Compared to the traditional spectrum-width (TSW) estimator that is based on the ratio of the autocorrelation at lags 0 and 1 (Doviak and Zrnić 1993), the hybrid spectrum-width (HSW) estimator introduced by Meymaris et al. (2009) is less biased and has a lower standard deviation for narrow spectrum widths. For this reason, it has recently been implemented on the WSR-88D signal processor. The HSW estimator is a nontraditional estimator that uses one of three possible spectrum-width estimators depending on whether the expected spectrum width is in a small, medium, or large category. The three possible estimators are based on the ratio of the autocorrelation at lags 0 and 1, 1 and 2, and 1 and 3, respectively. Whereas each of these possible spectrum-width estimators has an explicit variance expression (e.g., Zrnić 1979), the variance of the resulting hybrid estimator depends on how the individual estimators are selected, and a closed-form expression is not easily obtained. Thus, the HSW estimator is a perfect candidate to illustrate the performance of LUT adaptive pseudowhitening.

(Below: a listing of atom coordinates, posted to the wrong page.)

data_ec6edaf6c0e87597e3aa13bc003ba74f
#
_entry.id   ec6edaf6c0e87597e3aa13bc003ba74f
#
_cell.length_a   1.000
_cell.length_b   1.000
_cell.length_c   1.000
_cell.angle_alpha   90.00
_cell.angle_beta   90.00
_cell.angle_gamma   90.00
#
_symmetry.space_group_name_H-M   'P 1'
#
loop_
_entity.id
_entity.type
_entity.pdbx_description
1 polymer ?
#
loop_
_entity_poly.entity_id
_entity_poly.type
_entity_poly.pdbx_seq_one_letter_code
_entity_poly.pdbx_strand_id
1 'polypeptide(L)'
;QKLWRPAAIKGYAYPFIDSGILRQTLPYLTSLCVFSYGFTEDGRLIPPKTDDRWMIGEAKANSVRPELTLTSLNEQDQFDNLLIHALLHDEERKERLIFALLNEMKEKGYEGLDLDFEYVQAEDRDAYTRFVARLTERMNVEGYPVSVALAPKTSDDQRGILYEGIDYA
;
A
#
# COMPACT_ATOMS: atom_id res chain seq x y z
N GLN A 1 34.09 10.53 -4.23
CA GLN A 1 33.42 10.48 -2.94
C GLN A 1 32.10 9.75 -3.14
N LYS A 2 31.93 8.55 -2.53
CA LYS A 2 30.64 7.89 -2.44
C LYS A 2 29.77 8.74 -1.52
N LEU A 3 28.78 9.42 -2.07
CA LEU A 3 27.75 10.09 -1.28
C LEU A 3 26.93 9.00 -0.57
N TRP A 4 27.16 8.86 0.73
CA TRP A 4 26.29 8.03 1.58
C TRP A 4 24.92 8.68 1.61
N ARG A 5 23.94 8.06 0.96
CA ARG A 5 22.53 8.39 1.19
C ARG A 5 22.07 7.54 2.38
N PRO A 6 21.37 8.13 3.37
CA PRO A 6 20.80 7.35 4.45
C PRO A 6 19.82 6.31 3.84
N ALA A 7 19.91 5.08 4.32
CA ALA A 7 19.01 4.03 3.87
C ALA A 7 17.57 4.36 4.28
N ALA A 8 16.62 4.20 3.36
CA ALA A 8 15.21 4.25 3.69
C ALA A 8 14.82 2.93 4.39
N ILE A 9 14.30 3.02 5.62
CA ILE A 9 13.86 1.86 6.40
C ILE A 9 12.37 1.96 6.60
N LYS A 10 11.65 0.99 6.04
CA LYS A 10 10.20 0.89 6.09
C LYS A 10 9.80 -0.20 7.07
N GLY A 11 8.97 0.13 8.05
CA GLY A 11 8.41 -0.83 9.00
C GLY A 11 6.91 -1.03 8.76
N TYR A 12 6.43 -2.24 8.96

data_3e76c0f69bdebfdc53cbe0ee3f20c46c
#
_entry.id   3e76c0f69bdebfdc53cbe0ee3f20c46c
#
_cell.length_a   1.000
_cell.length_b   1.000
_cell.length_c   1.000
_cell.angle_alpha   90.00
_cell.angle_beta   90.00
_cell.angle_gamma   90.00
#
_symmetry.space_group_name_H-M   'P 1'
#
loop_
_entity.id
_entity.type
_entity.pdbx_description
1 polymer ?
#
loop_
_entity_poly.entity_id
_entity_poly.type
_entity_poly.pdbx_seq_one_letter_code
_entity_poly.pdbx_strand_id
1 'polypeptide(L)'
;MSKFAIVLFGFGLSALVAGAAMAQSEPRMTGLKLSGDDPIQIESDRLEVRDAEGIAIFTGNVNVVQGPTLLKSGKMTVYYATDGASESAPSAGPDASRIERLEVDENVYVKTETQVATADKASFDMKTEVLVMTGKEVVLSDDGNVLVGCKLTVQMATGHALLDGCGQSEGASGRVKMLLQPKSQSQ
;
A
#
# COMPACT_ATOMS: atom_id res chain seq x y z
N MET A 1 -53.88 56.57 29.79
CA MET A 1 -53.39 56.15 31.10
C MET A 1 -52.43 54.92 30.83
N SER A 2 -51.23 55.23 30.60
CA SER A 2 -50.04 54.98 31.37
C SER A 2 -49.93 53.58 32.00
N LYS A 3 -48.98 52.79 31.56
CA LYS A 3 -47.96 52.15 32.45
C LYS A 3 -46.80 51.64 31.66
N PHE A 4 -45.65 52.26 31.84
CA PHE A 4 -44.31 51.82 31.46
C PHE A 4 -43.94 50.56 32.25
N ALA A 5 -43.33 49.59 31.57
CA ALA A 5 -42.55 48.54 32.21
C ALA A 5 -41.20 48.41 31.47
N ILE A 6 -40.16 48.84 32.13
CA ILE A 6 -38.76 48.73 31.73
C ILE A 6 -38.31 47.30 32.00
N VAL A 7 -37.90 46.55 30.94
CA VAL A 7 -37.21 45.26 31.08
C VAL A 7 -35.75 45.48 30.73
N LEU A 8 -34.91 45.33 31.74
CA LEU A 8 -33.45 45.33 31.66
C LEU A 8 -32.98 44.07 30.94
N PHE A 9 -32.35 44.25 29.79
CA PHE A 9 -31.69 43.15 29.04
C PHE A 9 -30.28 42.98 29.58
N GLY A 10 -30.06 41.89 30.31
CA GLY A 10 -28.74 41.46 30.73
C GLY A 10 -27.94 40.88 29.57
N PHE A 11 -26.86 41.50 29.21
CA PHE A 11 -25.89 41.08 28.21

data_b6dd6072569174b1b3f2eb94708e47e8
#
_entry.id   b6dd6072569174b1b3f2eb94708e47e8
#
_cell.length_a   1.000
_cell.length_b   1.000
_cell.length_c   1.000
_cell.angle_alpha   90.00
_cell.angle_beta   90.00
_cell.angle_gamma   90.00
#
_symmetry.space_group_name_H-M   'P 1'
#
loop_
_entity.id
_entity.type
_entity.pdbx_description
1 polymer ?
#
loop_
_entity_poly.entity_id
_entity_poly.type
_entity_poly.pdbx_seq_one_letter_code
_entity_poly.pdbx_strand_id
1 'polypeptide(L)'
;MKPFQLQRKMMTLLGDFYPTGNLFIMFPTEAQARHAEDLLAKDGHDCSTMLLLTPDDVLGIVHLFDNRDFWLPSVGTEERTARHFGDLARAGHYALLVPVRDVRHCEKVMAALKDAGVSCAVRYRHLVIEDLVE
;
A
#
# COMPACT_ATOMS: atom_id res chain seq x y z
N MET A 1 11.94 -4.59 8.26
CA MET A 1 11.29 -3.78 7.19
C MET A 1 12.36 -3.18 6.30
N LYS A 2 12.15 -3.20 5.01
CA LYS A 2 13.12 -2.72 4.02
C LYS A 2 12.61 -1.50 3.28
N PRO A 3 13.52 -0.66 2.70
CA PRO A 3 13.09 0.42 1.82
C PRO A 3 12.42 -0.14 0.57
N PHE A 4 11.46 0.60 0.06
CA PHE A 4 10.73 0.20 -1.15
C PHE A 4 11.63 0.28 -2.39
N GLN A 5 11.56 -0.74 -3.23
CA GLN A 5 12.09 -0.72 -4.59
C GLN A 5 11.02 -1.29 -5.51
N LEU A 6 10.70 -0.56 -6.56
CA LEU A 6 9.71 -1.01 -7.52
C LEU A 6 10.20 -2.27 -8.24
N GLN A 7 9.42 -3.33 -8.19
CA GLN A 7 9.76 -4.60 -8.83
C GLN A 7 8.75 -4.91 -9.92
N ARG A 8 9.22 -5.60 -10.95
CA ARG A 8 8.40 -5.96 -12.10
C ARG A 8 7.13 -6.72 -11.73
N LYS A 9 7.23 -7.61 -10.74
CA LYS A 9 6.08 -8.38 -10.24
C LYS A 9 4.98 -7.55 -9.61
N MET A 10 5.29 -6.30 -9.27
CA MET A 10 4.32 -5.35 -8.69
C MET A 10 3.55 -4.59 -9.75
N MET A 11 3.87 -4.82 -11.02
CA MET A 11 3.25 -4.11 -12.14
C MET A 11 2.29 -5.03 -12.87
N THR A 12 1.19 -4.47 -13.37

Unlike the results in the previous section, we cannot assess the optimality of LUT adaptive pseudowhitening, since a variance expression is not available. Instead, we compare the performance of LUT APTB HSW estimates to that of two other practical alternatives: APTB TSW estimates and MFB HSW estimates. Figures 7 and 8 show the bias and standard deviation of the three estimators as a function of the SNR for true spectrum-width values of 1, 2, 4, and 8 m s−1. Statistics for each SNR and spectrum-width value are computed using Monte Carlo simulations with 50 000 realizations using L = 5 and the modified pulse of the KOUN radar. Other signal characteristics are the same as in the previous simulations; that is, M = 40 samples per dwell and υa = 25 m s−1. The LUT for the HSW estimator is computed using the procedure described in section 2 using the modified pulse of the KOUN radar. As expected, the bias of the HSW estimator at narrow spectrum widths (1 and 2 m s−1) is lower than that of the TSW estimator. Still, the bias of LUT APTB HSW estimates is the smallest, except for very small SNRs (less than ~5 dB) with narrow-to-medium widths (1, 2, and 4 m s−1). The standard deviation plots illustrate the distinct advantage of adaptive pseudowhitening to improve data quality. In all cases, the standard deviation of LUT APTB HSW estimates is the smallest. A final metric of quality for any spectrum-width estimator is the likelihood of producing invalid values, which is referred to as a failure condition. Invalid spectrum-width values occur when, due to errors of estimates, the autocorrelation ratio is less than one (e.g., for the traditional spectrum-width estimator, this occurs when the lag-1 autocorrelation estimate is larger than the lag-0 estimate, which violates the Gaussian autocorrelation assumption). Figure 9 shows the failure rate for the same parameters as in the previous two figures, where it is clear that LUT APTB HSW estimates are the least likely to produce an invalid result, especially for narrow spectrum widths (1 and 2 m s−1). Next, we validate these results using data collected with the KOUN radar.